PEREIRA: The immediate concerns.
THEBNER: The immediate concerns, sure, and then there's also the physical concerns long-standing, if you're having repetitive exercise at such young age, these small bodies really aren't equipped to handle weightlifting, to handle the kind of excessive exercise that's described here.
PEREIRA: And we don't know how long that had been going on for if these allegations are true.
THEBNER: It really could affect the muscles, the bones. At this age now, they can have more injuries with their ligaments, the cartilage, the tendons and if you keep exercising on top of injury, then you can have long-term effects from that because the muscle hasn't been able to be repaired.
PEREIRA: We know how hard it is for children. They are taught to trust adults, and when you have a caregiver accused of keeping a child essentially in his own house and being forced to endure these things that he's alleging, how -- how is it that it works in a child's mind that he doesn't or she doesn't feel that he can ask for help from an outside person?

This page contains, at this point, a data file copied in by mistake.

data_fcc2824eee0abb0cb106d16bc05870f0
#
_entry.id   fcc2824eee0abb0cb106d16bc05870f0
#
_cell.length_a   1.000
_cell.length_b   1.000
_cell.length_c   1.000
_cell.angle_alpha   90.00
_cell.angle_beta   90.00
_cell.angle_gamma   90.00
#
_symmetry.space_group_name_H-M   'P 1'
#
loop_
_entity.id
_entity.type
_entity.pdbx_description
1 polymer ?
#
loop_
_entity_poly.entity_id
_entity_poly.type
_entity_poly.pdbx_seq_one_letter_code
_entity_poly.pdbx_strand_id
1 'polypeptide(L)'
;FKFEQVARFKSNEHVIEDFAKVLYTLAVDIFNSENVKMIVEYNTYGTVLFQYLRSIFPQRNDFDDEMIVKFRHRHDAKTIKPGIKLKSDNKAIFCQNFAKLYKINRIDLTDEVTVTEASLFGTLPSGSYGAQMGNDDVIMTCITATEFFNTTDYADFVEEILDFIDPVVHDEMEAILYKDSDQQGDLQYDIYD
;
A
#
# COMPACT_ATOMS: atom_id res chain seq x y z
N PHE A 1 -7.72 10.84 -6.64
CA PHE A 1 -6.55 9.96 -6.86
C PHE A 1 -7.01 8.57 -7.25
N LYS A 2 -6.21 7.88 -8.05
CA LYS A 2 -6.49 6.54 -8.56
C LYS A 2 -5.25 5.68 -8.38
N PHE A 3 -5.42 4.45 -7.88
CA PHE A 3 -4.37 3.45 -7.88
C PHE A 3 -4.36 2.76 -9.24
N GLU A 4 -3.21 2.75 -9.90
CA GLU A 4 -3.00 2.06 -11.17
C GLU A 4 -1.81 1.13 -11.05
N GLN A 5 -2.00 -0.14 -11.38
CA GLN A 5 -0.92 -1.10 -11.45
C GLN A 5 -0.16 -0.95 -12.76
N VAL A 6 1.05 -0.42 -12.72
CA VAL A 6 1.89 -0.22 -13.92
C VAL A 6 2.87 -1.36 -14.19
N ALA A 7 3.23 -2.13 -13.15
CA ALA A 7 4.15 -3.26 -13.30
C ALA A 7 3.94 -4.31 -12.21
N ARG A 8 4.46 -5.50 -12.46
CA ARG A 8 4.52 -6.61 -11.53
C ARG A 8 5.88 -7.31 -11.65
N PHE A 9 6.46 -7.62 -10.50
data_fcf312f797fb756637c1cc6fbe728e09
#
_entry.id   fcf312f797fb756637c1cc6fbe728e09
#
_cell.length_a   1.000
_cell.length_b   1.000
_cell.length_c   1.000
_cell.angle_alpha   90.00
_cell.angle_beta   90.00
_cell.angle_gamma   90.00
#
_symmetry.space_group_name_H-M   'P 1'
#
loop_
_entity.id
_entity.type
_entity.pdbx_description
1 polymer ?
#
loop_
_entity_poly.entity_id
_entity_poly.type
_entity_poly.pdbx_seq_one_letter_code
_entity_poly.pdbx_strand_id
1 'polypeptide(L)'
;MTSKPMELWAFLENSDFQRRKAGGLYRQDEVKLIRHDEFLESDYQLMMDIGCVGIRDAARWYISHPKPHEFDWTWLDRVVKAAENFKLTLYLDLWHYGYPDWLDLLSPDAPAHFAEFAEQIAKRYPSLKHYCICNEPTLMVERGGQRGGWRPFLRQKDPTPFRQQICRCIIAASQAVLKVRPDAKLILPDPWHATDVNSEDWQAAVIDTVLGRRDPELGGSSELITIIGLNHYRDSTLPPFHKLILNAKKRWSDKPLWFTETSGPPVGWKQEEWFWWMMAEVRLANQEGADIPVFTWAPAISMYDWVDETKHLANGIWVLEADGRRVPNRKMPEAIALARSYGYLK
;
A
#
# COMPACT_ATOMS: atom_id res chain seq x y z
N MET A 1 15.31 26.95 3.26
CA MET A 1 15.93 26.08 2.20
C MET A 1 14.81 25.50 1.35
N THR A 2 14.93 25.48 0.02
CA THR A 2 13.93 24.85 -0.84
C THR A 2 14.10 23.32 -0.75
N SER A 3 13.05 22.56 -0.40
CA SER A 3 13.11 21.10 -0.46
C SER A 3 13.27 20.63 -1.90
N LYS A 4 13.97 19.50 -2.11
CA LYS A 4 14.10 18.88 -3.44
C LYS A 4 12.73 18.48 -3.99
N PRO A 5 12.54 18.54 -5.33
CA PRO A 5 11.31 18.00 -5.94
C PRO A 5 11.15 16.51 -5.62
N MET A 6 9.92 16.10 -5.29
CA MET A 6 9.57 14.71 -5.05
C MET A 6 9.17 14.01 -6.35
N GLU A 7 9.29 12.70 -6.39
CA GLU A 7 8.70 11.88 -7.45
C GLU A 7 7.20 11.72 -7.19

THEBNER: Well, they do trust and there's also that degree of fear and may also be isolation that could be associated with this. Clearly isolated for 11 days but hard to know what precede it had, but there's the ultimate trust for people that are supposed to lock out for us and care for us and children are vulnerable.
PEREIRA: How do you -- when you're working with children, I'm sure you work with teams of other medical professionals in a situation like this. You have to get them to trust grown-ups and grown-ups have failed them, at least in a situation like this, it would appear.
THEBNER: The process will be long. There has been evidence that there could be anxiety, depression, some behavioral problems, educational difficulties going down, and they may be at greater risk for some other social problems, perhaps difficulties with relationships.
PEREIRA: And then real quick, the parents, I think, it's hard for people to imagine that somebody would abuse their own child. Are there signs to be on the lookout for in your estimation?
THEBNER: In this particular case, I mean, certainly we want to make sure that there haven't been any long standing medical issues and then going forward just being able to go through the process of repair along with them. PEREIRA: Thanks for joining us, Dr. Thebner, appreciate it. It's a tough story, John. As a parent and family member you want to take care of those little ones and it looks like the system failed this guy.
BERMAN: Never like to see anything like that happen to kids. Thanks, Michaela.